Dear Anurag Kashyap,

I’ll admit that I am a fan boy of your stories, of your film’s music and of you. I’ve been one ever since I saw Black Friday, a powerhouse of a film in terms of performances. 

If I could make one complaint – it would be that your films are extremely dark. After watching them, even a happy man would look at life with morose eyes. But then, such films are necessary. 

That said, I think you’ve lost a little bit of that raw spark in your films. Bombay Velvet was a colossal waste of resources and time, while Raman Raghav 2.0 didn’t float my boat. Even the music of these two films were not as good as what we were served in Dev D and Gulaal

“I think the film (Bombay Velvet) moved too fast and it did not give the audience time for things to register. It’s a better film on a repeat viewing, because then you’re not expecting too much. The music also didn’t work for people, instead it worked for a lot of connoisseurs and the older people,” you said in an interview with HT. I think you are being incorrect with your analysis. The film didn’t work because the script was wafer thin, the scenes didn’t have any weight and the acting was abysmal. I am not going to watch it again, because watching it once was too much of a pain.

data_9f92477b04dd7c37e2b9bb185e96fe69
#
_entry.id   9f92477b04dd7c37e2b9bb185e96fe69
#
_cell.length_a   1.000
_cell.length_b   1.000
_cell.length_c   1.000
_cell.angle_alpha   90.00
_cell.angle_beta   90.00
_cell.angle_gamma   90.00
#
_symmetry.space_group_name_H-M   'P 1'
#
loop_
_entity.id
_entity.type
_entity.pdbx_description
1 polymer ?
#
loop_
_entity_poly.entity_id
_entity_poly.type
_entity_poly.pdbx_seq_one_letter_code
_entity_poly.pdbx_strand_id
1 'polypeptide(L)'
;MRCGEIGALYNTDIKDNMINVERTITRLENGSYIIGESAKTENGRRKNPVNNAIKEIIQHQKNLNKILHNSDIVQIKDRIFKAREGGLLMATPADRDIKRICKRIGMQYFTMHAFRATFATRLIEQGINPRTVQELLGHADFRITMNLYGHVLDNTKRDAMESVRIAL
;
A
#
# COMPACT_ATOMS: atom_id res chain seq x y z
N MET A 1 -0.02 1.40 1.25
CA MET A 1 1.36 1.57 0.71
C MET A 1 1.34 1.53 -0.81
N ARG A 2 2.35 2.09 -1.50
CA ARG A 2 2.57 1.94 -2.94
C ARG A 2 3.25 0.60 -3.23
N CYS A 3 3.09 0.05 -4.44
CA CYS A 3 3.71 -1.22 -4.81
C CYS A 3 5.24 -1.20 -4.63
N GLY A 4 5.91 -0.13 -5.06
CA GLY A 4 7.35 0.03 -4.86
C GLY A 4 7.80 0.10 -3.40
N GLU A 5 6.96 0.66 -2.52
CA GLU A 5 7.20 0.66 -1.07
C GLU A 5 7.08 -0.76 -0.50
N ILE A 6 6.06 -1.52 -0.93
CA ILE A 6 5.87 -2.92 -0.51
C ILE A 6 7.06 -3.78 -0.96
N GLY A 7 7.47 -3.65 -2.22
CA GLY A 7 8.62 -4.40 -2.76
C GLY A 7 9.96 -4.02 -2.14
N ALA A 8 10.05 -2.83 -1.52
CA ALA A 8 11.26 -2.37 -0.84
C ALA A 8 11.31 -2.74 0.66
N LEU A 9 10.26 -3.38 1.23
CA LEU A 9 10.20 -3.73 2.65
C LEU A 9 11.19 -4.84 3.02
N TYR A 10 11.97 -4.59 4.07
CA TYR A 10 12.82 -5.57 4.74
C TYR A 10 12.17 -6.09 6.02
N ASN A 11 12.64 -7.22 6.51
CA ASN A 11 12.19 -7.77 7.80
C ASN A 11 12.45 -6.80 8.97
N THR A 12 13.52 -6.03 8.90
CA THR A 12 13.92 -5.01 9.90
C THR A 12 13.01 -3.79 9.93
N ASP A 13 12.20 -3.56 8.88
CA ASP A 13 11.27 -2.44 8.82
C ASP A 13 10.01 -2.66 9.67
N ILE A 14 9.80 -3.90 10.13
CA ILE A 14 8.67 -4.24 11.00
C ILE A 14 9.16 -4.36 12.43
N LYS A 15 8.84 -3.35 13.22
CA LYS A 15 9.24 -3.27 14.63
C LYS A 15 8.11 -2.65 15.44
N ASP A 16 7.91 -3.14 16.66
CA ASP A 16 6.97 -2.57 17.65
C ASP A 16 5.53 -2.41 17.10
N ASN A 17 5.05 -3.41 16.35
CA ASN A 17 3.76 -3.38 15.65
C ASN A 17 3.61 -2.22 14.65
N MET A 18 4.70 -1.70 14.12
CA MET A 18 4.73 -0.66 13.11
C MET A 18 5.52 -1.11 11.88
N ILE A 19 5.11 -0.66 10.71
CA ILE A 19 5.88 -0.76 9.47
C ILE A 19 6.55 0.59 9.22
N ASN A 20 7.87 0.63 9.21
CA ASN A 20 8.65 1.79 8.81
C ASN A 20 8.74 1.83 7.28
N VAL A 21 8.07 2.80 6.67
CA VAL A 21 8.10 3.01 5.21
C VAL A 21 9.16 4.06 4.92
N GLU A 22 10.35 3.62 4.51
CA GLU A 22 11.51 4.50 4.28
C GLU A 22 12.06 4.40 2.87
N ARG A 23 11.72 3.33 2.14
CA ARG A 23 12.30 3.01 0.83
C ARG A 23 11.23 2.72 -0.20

Where are the haunting songs like Sheher or extremely catchy numbers like Emotional Atyachaar? You didn’t care about economics or profitability then, were not worried about producing other people’s films and even wrote a blog for PassionForCinema.com. Now, it seems that you are much more diplomatic while giving interviews, think a lot more about money and have lost a little bit of anger in your expression. 

Also, just for a change, you should do a film like Dev D, which is dark but without a lot of violence. Reunite with Abhay Deol. Even he has not found his A-Game for a long time. And this time, don’t adapt anything from a novel or remake an old film. 

Here’s hoping that the best Anurag Kashyap film is yet to come.

Happy Birthday!